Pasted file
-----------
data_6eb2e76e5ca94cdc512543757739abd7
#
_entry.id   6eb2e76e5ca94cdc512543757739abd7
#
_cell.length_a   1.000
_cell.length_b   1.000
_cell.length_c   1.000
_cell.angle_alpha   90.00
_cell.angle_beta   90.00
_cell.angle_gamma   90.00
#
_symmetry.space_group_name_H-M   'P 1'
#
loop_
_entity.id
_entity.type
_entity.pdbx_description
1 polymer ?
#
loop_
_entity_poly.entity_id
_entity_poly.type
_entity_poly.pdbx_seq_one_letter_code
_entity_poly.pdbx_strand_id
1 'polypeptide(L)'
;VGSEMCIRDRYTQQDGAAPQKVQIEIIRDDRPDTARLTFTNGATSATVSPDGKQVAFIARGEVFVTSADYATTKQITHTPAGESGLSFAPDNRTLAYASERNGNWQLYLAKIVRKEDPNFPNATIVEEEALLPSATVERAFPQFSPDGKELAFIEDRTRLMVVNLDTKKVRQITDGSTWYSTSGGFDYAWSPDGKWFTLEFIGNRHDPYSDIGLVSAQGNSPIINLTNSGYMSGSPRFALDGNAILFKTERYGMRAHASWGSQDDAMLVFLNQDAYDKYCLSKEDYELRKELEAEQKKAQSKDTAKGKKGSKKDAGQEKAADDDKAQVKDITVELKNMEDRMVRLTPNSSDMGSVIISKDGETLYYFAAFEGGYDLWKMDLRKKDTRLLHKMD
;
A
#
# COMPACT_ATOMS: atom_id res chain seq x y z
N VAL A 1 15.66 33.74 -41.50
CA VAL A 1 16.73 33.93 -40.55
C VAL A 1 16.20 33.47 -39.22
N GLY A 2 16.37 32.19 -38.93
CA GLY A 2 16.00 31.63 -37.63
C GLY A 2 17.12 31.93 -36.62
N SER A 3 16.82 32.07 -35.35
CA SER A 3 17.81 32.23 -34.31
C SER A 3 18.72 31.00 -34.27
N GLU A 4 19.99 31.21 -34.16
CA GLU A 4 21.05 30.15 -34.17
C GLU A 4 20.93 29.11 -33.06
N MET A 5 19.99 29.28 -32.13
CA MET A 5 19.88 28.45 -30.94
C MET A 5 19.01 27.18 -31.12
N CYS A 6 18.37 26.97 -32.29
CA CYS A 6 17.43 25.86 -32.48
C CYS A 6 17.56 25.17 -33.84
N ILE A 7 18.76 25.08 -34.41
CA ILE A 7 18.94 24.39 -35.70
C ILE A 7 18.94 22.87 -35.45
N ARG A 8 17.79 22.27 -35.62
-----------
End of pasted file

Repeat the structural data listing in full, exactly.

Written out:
data_6eb2e76e5ca94cdc512543757739abd7
#
_entry.id   6eb2e76e5ca94cdc512543757739abd7
#
_cell.length_a   1.000
_cell.length_b   1.000
_cell.length_c   1.000
_cell.angle_alpha   90.00
_cell.angle_beta   90.00
_cell.angle_gamma   90.00
#
_symmetry.space_group_name_H-M   'P 1'
#
loop_
_entity.id
_entity.type
_entity.pdbx_description
1 polymer ?
#
loop_
_entity_poly.entity_id
_entity_poly.type
_entity_poly.pdbx_seq_one_letter_code
_entity_poly.pdbx_strand_id
1 'polypeptide(L)'
;VGSEMCIRDRYTQQDGAAPQKVQIEIIRDDRPDTARLTFTNGATSATVSPDGKQVAFIARGEVFVTSADYATTKQITHTPAGESGLSFAPDNRTLAYASERNGNWQLYLAKIVRKEDPNFPNATIVEEEALLPSATVERAFPQFSPDGKELAFIEDRTRLMVVNLDTKKVRQITDGSTWYSTSGGFDYAWSPDGKWFTLEFIGNRHDPYSDIGLVSAQGNSPIINLTNSGYMSGSPRFALDGNAILFKTERYGMRAHASWGSQDDAMLVFLNQDAYDKYCLSKEDYELRKELEAEQKKAQSKDTAKGKKGSKKDAGQEKAADDDKAQVKDITVELKNMEDRMVRLTPNSSDMGSVIISKDGETLYYFAAFEGGYDLWKMDLRKKDTRLLHKMD
;
A
#
# COMPACT_ATOMS: atom_id res chain seq x y z
N VAL A 1 15.66 33.74 -41.50
CA VAL A 1 16.73 33.93 -40.55
C VAL A 1 16.20 33.47 -39.22
N GLY A 2 16.37 32.19 -38.93
CA GLY A 2 16.00 31.63 -37.63
C GLY A 2 17.12 31.93 -36.62
N SER A 3 16.82 32.07 -35.35
CA SER A 3 17.81 32.23 -34.31
C SER A 3 18.72 31.00 -34.27
N GLU A 4 19.99 31.21 -34.16
CA GLU A 4 21.05 30.15 -34.17
C GLU A 4 20.93 29.11 -33.06
N MET A 5 19.99 29.28 -32.13
CA MET A 5 19.88 28.45 -30.94
C MET A 5 19.01 27.18 -31.12
N CYS A 6 18.37 26.97 -32.29
CA CYS A 6 17.43 25.86 -32.48
C CYS A 6 17.56 25.17 -33.84
N ILE A 7 18.76 25.08 -34.41
CA ILE A 7 18.94 24.39 -35.70
C ILE A 7 18.94 22.87 -35.45
N ARG A 8 17.79 22.27 -35.62